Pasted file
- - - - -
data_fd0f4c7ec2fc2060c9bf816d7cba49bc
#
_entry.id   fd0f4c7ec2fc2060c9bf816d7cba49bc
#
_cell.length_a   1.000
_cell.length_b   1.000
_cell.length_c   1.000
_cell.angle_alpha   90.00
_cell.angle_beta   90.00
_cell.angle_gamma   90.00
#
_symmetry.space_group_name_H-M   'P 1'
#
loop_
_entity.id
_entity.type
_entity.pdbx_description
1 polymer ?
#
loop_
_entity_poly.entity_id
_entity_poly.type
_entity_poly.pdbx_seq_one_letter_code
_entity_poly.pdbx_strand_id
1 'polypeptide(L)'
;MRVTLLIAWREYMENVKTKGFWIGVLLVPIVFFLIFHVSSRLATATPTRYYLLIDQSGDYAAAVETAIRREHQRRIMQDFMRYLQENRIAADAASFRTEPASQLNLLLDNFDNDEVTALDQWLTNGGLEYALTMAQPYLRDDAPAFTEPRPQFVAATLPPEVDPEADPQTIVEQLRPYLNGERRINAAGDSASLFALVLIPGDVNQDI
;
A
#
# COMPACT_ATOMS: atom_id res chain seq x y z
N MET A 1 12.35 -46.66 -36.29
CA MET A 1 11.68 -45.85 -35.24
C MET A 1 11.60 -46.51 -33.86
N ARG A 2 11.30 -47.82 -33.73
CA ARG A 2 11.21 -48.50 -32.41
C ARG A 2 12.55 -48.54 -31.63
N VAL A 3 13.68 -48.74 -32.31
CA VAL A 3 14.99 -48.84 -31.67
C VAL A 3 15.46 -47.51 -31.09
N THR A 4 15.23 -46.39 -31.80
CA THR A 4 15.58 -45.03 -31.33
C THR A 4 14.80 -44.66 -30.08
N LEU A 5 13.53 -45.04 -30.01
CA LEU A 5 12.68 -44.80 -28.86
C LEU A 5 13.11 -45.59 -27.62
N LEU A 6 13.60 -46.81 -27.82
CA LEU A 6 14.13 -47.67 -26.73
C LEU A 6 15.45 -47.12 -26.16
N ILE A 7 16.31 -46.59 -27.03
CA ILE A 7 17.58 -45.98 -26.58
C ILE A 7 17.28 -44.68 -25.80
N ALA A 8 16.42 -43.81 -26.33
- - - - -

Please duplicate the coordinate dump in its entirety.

data_fd0f4c7ec2fc2060c9bf816d7cba49bc
#
_entry.id   fd0f4c7ec2fc2060c9bf816d7cba49bc
#
_cell.length_a   1.000
_cell.length_b   1.000
_cell.length_c   1.000
_cell.angle_alpha   90.00
_cell.angle_beta   90.00
_cell.angle_gamma   90.00
#
_symmetry.space_group_name_H-M   'P 1'
#
loop_
_entity.id
_entity.type
_entity.pdbx_description
1 polymer ?
#
loop_
_entity_poly.entity_id
_entity_poly.type
_entity_poly.pdbx_seq_one_letter_code
_entity_poly.pdbx_strand_id
1 'polypeptide(L)'
;MRVTLLIAWREYMENVKTKGFWIGVLLVPIVFFLIFHVSSRLATATPTRYYLLIDQSGDYAAAVETAIRREHQRRIMQDFMRYLQENRIAADAASFRTEPASQLNLLLDNFDNDEVTALDQWLTNGGLEYALTMAQPYLRDDAPAFTEPRPQFVAATLPPEVDPEADPQTIVEQLRPYLNGERRINAAGDSASLFALVLIPGDVNQDI
;
A
#
# COMPACT_ATOMS: atom_id res chain seq x y z
N MET A 1 12.35 -46.66 -36.29
CA MET A 1 11.68 -45.85 -35.24
C MET A 1 11.60 -46.51 -33.86
N ARG A 2 11.30 -47.82 -33.73
CA ARG A 2 11.21 -48.50 -32.41
C ARG A 2 12.55 -48.54 -31.63
N VAL A 3 13.68 -48.74 -32.31
CA VAL A 3 14.99 -48.84 -31.67
C VAL A 3 15.46 -47.51 -31.09
N THR A 4 15.23 -46.39 -31.80
CA THR A 4 15.58 -45.03 -31.33
C THR A 4 14.80 -44.66 -30.08
N LEU A 5 13.53 -45.04 -30.01
CA LEU A 5 12.68 -44.80 -28.86
C LEU A 5 13.11 -45.59 -27.62
N LEU A 6 13.60 -46.81 -27.82
CA LEU A 6 14.13 -47.67 -26.73
C LEU A 6 15.45 -47.12 -26.16
N ILE A 7 16.31 -46.59 -27.03
CA ILE A 7 17.58 -45.98 -26.58
C ILE A 7 17.28 -44.68 -25.80
N ALA A 8 16.42 -43.81 -26.33